D E C I D A B I L I T Y

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D E C I D A B I L I T Y. Objectives. To investigate the power of algorithms to solve problems. To explore the limits of algorithmic solvability . To study this phenomenon “ unsolvability ”: the problem must be simplified or altered before you can find an algorithmic solution.

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### D E C I D A B I L I T Y

Objectives
• To investigate the power of algorithms to solve problems.
• To explore the limits of algorithmic solvability.
• To study this phenomenon “unsolvability”:
• the problem must be simplified or altered before you can find an algorithmic solution.
• cultural.
DECIDABLE LANGUAGES
• Languages that are decidable by algorithms.
• For example:
• present an algorithm that tests whether a string is a member of a context-free language (CFL).
DECIDABLE PROBLEMS CONCERNINGREGULAR LANGUAGES
• algorithms for testing:
• whether a finite automaton accepts a string,
• whether the language of a finite automaton is empty, and
• whether two finite automata are equivalent.
DECIDABLE PROBLEMS CONCERNINGREGULAR LANGUAGES (cont.)
• For example:
• the acceptance problem for DFAs of testing whether a particular deterministic finite automaton accepts a given string can be expressed as a language, ADFA.
PROOF 4.1
• B is simply a list of its five components, Q, A, , qo, and F.
• When M receives its input, M first determines whether it properly represents a DFAB and a string w. If not, Al rejects.

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PROOF 4.1 (cont)
• It keeps track of B's current state and B's current position in the input w by writing this information down on its tape.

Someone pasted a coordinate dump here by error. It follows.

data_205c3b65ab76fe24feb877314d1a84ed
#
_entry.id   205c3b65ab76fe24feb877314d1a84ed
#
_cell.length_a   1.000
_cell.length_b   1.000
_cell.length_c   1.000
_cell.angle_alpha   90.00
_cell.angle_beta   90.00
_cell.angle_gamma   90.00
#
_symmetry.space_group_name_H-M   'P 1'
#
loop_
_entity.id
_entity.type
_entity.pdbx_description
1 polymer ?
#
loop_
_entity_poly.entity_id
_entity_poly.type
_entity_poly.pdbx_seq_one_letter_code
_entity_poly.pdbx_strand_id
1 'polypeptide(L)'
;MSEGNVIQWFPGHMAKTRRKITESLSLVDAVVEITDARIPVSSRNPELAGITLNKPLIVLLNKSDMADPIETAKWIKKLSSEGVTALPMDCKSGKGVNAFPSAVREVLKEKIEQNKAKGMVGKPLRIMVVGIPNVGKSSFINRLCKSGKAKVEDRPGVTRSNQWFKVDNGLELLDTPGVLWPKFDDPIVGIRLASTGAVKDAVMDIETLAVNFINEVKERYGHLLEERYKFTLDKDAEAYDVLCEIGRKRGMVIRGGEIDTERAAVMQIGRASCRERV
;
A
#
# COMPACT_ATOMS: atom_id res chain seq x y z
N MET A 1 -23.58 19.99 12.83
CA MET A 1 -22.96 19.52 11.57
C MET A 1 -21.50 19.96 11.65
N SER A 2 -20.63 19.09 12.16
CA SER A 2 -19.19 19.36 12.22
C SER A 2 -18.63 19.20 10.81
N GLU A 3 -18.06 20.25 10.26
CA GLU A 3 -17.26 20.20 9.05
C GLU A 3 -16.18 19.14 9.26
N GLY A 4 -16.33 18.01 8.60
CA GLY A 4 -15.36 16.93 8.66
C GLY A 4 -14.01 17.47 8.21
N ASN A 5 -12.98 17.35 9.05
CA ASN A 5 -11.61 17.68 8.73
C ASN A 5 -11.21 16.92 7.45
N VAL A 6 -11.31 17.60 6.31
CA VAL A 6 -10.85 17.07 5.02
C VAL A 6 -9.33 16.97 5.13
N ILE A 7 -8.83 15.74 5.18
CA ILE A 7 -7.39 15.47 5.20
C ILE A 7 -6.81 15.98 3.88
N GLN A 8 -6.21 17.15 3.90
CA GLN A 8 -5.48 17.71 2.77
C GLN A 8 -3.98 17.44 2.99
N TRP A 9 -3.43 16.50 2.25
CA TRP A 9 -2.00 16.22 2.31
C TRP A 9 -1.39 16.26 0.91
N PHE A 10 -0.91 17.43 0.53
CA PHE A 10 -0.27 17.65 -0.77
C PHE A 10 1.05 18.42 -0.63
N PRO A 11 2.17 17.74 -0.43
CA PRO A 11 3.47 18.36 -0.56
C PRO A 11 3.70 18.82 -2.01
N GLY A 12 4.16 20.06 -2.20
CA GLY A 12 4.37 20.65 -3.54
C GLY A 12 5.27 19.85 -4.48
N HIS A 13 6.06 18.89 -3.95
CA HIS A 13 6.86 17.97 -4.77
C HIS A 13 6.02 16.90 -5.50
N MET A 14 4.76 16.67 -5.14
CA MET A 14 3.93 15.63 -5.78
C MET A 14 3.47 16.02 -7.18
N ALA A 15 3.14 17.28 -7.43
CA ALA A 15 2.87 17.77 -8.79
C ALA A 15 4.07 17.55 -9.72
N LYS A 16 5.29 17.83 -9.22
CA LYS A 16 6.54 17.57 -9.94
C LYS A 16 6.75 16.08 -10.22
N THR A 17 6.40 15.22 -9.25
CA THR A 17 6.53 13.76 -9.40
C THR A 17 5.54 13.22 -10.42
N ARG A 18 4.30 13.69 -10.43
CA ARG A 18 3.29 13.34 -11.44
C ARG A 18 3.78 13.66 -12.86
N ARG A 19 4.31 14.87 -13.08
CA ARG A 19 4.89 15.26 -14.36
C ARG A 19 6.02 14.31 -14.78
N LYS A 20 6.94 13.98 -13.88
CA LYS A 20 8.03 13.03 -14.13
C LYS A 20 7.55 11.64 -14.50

• Initially, B's current state is qo and B's current input position is the leftmost symbol of w.
• The states and position are updated according to the specified transition function .
• When M finishes processing the last symbol of w, M accepts the input if B is in an accepting state; M rejects the input if B is in a nonaccepting state.

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NFA

PROOF

THEOREM 1.39

Every nondeterministic finite automaton has an equivalent deterministic finite automaton.

THEOREM 4.5

EQDFA is a decidable language.

DECIDABLE PROBLEMS CONCERNINGCONTEXT-FREE LANGUAGES
THE HALTING PROBLEM
• There is a specific problem that is algorithmically unsolvable.
• All problem can be solved via computer???
• Some ordinary problems that people want to solve turn out to be computationally unsolvable.
• Computer program and a precise specification of what that program is supposed to do (e.g., sort a list of numbers)
• “program + specification = mathematically precise objects”.
TM recognizer - decider
• This theorem shows that recognizers are more powerful than deciders.
TM “recognizer – decider” (cont.)
• this machine loops on input <M, w> if M loops on w, which is why this machine does not decide ATM = halting problem.
THE DIAGONALIZATION METHOD
• The proof of the undecidability of the halting problem uses a technique called diagonalization, discovered by mathematician Georg Cantor in 1873.
• If we have two infinite sets, how can we tell whether one is larger than the other or whether they are of the same size?
• DEFINITION 4.12 - one-to-one.
EXAMPLE 1 (countable)
• Let N be the set of natural numbers {1, 2, 3, ... } and
• let Ɛ be the set of even natural numbers {2,4,6,. .. }.
• The correspondence f mapping N to Ɛ is simply f(n) = 2n.
• pairing each member of N with its own member of Ɛ is possible, so we declare these two sets to be the same size.
EXAMPLE 2 (uncountable)
• some languages are not decidable or even Turing recognizable, for the reason that there are uncountably many languages yet only countably many Turing machines.